I then start the hardware installation and seeing how things are going to fit up. Seeing that I plan on only running one optical drive. I slip the hard drives in under it and make sure to leave myself enough room to mount the water pump and its circuit board. As we can see in the first photo, I was able to achieve this with no problem. I then start in on the wiring and plumbing of the water lines. With the essentials installed I start playing with the lighting at this point. I plan to use led accent lights on this mod rather than using any CCFL’s. I then decided to add more red into the picture. I paint the side fan grills with some Metalcast red paint from Dupli-Color. This paint kind of gives you an anodized look on the parts. I then applied the same paint to the rest of the exterior parts. Everything is starting to come together at this point. The painting process does give the mesh a nice red look and should give me a unique look. I had to add a little color to the rear of the case as well :D. The next step required fitting the Matrix Orbital screen it a new optical drive cover plate. I simply added a little extra length to the height of the stock plate to get enough room to mount the Martrix Orbital screen. I then move on to addressing the lighting issue in the PSU that we worked on earlier. Doing something like this is fairly simple, but keep in mind that you must void your warranty to do it. I pull the cover off the Red X2 and disconnect the lights and fan so that I can get the upper cover out of the way. At this point I pull the circuit board that controls the lights and make up a couple sets of wires that have two LED’s each on the ends of them.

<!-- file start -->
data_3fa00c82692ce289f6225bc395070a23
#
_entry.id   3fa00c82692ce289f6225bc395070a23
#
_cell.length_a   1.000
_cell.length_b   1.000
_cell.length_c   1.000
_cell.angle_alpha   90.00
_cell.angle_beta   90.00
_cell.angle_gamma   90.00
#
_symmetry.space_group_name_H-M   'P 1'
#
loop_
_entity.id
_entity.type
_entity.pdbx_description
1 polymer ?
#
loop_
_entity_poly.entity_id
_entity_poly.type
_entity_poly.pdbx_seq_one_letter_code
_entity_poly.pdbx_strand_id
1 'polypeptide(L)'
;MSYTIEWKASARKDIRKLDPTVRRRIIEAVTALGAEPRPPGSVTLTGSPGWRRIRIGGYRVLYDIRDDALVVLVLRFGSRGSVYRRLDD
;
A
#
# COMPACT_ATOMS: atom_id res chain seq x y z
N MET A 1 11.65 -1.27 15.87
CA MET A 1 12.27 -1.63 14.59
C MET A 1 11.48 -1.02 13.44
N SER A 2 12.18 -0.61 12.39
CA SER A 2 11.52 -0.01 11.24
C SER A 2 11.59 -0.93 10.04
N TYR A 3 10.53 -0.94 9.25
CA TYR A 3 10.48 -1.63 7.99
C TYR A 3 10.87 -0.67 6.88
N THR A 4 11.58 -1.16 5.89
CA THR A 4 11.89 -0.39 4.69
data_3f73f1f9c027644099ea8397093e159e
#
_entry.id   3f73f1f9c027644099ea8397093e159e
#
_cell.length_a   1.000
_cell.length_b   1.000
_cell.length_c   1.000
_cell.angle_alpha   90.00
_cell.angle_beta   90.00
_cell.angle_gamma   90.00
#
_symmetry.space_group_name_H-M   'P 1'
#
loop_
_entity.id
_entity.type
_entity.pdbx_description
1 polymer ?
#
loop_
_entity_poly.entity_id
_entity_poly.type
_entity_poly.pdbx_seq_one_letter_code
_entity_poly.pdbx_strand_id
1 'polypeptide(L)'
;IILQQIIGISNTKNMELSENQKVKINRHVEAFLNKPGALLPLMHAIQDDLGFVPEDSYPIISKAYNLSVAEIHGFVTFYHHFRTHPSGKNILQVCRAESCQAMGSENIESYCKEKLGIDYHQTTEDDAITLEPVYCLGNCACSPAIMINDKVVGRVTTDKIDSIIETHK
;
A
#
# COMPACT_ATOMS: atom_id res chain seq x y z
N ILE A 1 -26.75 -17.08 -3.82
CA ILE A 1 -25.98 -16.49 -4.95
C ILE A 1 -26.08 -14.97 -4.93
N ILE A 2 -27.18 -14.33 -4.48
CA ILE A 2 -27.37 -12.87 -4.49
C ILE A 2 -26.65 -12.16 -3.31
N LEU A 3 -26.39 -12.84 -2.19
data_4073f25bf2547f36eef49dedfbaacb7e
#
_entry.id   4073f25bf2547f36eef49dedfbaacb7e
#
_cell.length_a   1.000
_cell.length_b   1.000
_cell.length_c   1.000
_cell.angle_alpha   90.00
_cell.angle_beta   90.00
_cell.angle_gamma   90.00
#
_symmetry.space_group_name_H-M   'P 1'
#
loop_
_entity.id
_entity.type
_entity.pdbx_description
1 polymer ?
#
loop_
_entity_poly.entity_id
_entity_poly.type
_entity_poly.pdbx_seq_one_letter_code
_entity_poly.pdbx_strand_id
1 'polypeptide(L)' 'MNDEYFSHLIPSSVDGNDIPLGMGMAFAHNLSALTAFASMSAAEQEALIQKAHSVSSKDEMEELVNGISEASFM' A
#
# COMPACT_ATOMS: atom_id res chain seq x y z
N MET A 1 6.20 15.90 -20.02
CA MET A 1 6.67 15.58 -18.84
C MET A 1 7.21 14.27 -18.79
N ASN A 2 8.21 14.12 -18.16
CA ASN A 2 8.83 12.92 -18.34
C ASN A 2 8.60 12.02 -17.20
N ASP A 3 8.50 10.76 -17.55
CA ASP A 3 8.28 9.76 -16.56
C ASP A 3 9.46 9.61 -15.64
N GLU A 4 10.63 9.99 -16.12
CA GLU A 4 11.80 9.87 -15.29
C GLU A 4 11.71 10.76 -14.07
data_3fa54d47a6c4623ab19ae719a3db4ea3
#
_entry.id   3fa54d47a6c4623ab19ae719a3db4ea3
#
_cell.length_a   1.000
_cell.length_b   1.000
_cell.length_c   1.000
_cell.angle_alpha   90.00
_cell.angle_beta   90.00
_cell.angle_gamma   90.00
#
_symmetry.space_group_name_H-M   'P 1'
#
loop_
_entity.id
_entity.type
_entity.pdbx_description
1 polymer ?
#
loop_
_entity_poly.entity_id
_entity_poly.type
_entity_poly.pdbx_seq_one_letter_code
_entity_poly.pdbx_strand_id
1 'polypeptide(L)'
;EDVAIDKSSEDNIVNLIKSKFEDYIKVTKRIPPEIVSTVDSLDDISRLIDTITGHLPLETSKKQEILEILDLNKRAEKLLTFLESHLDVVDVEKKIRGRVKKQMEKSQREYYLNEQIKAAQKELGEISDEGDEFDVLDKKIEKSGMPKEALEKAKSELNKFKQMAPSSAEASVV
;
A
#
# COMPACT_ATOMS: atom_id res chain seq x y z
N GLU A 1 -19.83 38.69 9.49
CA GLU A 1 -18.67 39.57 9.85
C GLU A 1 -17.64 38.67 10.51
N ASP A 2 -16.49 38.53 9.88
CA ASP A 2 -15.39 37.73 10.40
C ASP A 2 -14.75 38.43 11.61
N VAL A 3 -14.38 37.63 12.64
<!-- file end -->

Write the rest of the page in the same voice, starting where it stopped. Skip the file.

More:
I flip the PSU up on its end so I can get a good look at the modular interface board. I plan on getting the needed power for the lighting from the backside of the modular interface. I strip off the end of the wires and put a small U shaped bend in them.
I then solder the Red wire to the +12V side of the interface and then follow up with soldering the black to the ground side. I didn’t go crazy with the solder here. I applied enough to hold my wires and not make things messy. You want to make sure that you have no solder or wires connecting with the others. The next step is to test the lighting. The quickest way to do this is to use a small PSU tester that will make the circuit and allow you to power up the PSU. I simply jumper out the 3 and 4 pins with a small piece of wire. With the jumper in place we can now power up the PSU. I don’t recommend just anyone to crack open a power supply with out have basic knowledge of the components that are used with in it. Touch the wrong thing in a charged power supply and you could easily regret doing so.